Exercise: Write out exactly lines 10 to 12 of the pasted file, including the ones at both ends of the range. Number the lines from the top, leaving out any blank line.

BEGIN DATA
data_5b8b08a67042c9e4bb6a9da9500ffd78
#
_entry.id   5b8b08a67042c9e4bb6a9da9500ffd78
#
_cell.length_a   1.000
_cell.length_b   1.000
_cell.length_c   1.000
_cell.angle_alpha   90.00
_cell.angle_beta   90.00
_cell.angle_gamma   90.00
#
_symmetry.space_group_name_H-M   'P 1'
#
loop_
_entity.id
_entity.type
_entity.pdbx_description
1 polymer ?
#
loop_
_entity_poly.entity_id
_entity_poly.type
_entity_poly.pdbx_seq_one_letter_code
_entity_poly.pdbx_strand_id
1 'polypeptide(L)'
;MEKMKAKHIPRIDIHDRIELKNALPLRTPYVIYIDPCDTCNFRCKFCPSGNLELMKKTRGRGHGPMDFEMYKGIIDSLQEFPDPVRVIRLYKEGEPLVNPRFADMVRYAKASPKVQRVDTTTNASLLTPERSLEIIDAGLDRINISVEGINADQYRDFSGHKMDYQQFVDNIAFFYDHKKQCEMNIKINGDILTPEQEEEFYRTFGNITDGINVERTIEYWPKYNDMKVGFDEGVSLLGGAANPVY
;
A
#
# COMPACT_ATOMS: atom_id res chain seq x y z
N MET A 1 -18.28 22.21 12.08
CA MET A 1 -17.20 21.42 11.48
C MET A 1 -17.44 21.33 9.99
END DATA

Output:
_cell.angle_gamma   90.00
#
_symmetry.space_group_name_H-M   'P 1'